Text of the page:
Our finding, that ras mRNA overexpression is associated with tumors at an earlier stage, is in agreement with observations from related studies on other types of cancer (Kiaris et al., 1995, Vageli et al., 1996). Therefore, aberrant expression of ras genes may be an initial event in the breast cancer oncogenetic process. Despite the fact that such alterations seem to play an important role in the primary stages of the disease, ras expression is not necessarily required for the maintenance of the transformed phenotype, since mRNA levels tend to decrease in tumors of a more advanced stage. This is further supported by the rather heterogeneous staining of ras p21, encountered previously in metastatic breast cancer tissue (Fromowitz et al., 1987).
Clinical data available were insufficient for accurate correlation of ras expression with the patients’ outcome. Immunohistochemically detected ras overexpression has not been found to be significantly associated with time to progression and overall survival (Archer et al., 1995). Nevertheless it has been postulated that oncogene co- expression may serve as a prognostic correlate for recurrence and survival (Bland et al., 1995, Jiang et al.,
1997).

V. Transcriptional aberrations of ras

genes in other types of human cancer.

Apart from its involvement in the oncogenesis of hormone-related human neoplasias overexpression of ras genes has been reported in various human tumors. Quantitative molecular biology methods are being applied for the detection of gene expression; these are accomplished at the RNA level using the RT-PCR technique or the RNA spot hybridization analysis, while Western blotting and immunohistochemistry are able to define intracellular levels of the p21 protein. The frequency of the detection of ras overexpression varies widely with the stage in the oncogenetic process in which these genetic alterations are believed to be involved (Zachos and Spandidos 1997).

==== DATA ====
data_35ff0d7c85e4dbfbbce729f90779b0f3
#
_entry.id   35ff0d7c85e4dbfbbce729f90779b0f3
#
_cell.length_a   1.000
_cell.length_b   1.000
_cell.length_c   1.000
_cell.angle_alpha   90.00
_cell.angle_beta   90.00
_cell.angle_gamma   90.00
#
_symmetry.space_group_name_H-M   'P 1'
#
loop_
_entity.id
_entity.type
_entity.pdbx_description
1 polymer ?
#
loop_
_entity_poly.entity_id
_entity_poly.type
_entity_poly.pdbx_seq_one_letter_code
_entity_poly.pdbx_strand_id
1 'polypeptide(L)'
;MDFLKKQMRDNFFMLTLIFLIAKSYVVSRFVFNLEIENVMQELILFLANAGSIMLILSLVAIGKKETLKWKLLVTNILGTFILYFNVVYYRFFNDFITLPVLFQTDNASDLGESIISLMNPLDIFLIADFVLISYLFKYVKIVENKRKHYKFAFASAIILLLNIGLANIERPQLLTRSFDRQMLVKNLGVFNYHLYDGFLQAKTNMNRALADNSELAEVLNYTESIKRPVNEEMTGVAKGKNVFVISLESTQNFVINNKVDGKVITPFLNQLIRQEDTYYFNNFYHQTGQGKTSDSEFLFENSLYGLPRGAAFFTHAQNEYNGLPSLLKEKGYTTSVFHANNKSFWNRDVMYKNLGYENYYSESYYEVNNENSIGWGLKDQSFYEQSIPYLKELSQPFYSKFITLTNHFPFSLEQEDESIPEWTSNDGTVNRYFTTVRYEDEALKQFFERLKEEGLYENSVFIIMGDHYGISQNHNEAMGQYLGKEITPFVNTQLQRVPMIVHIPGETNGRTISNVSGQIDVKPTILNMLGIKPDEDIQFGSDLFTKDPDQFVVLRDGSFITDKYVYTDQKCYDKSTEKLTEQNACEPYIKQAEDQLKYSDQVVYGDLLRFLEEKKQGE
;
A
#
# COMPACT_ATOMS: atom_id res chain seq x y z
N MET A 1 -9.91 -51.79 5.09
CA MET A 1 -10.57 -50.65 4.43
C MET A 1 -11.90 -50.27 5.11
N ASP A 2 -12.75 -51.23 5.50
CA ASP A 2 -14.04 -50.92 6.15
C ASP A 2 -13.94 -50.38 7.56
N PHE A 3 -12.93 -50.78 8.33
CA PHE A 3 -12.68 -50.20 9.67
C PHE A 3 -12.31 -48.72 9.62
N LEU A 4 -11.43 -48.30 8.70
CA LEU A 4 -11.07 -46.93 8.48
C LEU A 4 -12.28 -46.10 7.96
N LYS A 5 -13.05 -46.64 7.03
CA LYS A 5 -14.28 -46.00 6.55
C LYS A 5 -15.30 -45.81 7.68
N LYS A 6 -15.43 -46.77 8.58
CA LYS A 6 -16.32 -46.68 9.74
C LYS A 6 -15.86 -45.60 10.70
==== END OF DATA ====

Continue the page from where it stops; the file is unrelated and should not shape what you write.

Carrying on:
High incidence of augmented ras gene expression has been recorded for head and neck carcinomas, as well as for lung and endometrial tumors; ras overexpression appears in a later oncogenetic stage in lung and endometrial tumors.
On the other hand, ras overexpression is considered as a favourable marker for neuroblastomas (Tanaka et al., 1991, Spandidos et al., 1992). Increased levels of ras gene expression have been detected in precursors of gastrointestinal neoplasias (Barret’s mucosa, colorectal polyps) probably contributing to the malignant transformation of these lesions (Abdelatif et al., 1991, Spandidos et al., 1994). The exhibition of higher Ras p21 protein levels in 30% of a series of thyroid adenomas, compared to normal tissue (Papadimitriou et al., 1988) implicates that elevated ras expression may be involved in the conversion of these lesions to carcinomas.
The three ras genes exhibit a high incidence of altered expression in numerous human tumors. In addition, a variety of correlations between these genetic changes and major clinicopathological parameters of most types of malignancies have been reported. These features could become useful tool in prognosis and -sometimes- in early diagnosis of human cancer. Understanding the regulatory mechanisms of transcription in these genes, creates new perspectives in the future development of effective molecular strategies for therapy.